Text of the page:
"A place to rebuild your confidence and resilience for the mental health wellness journey"
Ways We Help
These are some of the ways Clubhouses help members.
Building Confidence Through Meaningful Work
The Work-Ordered Day is designed to reflect a normal business day. Clubhouses are typically open Monday to Friday for at least eight hours a day. Members and Staff work together as Colleagues to maintain the functioning of the Clubhouse. Colleagues do all the work of the Clubhouse, such as managing the finances, all administrative duties, maintenance, janitorial tasks, and all other Clubhouse needs.
Achieving Self-Sufficiency and Personal Worth
Clubhouses provide members with opportunities to return to paid employment in integrated work settings through both Transitional Employment and Independent Employment programs.
Community Support and Housing
Gaining Dignity and Respect
Through the work-ordered day at the Clubhouse, members are given help in accessing the best quality services in their community. Help is given to members in acquiring and keeping affordable and dignified housing, psychiatric and general medical services, government disability benefits, and any other needed services.
Because of the way Clubhouses function, socialization becomes a natural part of a member's experience. When active members do not attend Clubhouse, colleagues will "reach-out" with phone calls, cards or other correspondence to remind them they are missed and needed at the Clubhouse.
Wellness and Social Activities
Focus on more than the mind
Clubhouses encourage wellness through opportunities to learn about good nutrition, through physical activities, such as daily walks and providing regular social activities outside the work-ordered day.
A Brief History of Lexington House
We believe members of Lexington House resemble the unique traits of the
the monarch butterfly which is often used as a symbol for people affected by mental illness. From depressed and withdrawn of the cocoon to the transition of recovery to wellness. The Monarch butterfly and its colors suggest warm sunshine, brightness, and hope. Just as people affected by mental illness overcome the obstacles presented by the journey towards recovery, the majestic Monarch overcomes many obstacles as it journeys hundreds of miles in its migration to wellness.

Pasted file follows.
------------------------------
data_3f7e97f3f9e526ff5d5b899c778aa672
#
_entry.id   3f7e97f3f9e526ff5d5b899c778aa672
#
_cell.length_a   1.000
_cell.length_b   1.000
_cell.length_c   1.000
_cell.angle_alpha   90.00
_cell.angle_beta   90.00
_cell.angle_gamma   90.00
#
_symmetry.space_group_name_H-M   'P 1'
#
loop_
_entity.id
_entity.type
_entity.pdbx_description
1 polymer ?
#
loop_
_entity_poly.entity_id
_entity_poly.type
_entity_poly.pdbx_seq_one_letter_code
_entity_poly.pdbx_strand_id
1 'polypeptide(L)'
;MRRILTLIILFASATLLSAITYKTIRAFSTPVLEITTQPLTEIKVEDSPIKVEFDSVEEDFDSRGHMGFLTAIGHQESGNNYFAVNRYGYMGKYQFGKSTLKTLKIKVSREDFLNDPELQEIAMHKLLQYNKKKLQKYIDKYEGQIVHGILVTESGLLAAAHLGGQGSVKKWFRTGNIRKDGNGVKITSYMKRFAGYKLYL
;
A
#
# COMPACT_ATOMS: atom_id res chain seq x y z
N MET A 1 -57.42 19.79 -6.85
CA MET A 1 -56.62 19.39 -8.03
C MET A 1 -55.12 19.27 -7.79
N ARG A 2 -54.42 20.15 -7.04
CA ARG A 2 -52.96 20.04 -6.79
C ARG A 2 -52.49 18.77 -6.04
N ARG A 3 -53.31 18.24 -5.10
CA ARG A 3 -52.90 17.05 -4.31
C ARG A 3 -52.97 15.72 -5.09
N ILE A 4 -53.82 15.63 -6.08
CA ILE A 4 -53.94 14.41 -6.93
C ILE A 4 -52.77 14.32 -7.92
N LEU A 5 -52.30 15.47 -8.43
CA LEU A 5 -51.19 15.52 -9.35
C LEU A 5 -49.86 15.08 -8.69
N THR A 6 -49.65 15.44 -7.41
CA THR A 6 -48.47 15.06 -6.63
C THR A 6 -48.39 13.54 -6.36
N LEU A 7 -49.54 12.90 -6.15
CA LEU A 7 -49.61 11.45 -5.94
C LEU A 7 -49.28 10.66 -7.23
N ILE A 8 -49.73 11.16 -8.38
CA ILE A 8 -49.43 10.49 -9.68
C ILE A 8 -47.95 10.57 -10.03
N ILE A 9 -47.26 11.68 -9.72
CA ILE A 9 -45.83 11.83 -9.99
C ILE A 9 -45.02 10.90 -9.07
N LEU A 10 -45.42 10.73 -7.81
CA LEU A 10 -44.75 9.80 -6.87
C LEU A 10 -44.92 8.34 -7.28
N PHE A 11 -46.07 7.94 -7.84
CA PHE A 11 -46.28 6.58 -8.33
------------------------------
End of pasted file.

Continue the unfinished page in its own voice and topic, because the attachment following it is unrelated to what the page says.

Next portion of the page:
AT A GLANCE YOUR CLUBHOUSE:
1948: First Clubhouse is established: Fountain House, New York City, NY.
1970s -mid 1980’s: The original Lexington House founded by Oaklawn Psychiatric Center was located in the YWCA Lexington Building 120 Lexington Ave, Elkhart. It was a community resource program with some similar characteristics to the Clubhouse Model.
Mid-1980s to 2019: Lexington House was relocated from downtown Elkhart to Oaklawn Psychiatric Center’s site at 2600 Oakland Ave in the Community Support Program (CSP) hallway.
2018: A working group formatted and initiated the first steps in having a Clubhouse in Elkhart City.
January: A steering committee formed with members who work in the following agencies: United Way, Faith Mission, Beacon Health, Elkhart Housing Authority, Heart City Health, City of Elkhart Police, Elkhart City Homeless Coalition, Elkhart County Superior Court, National Alliance on Mental Health, Guidance Ministries, and Oaklawn Psychiatric Center.
July 9th: A Board of Directors was chosen.
August 6th: Lexington House of Elkhart hires its first Executive Director.
September 3rd: Lexington House opens virtually with its Website online and takes up residency in the River of Life Community Church.
October 26th: Lexington House opens its doors for potential members.
Board of Directors
Judge Teresa Cataldo
Dr. Larissa Buggs, MD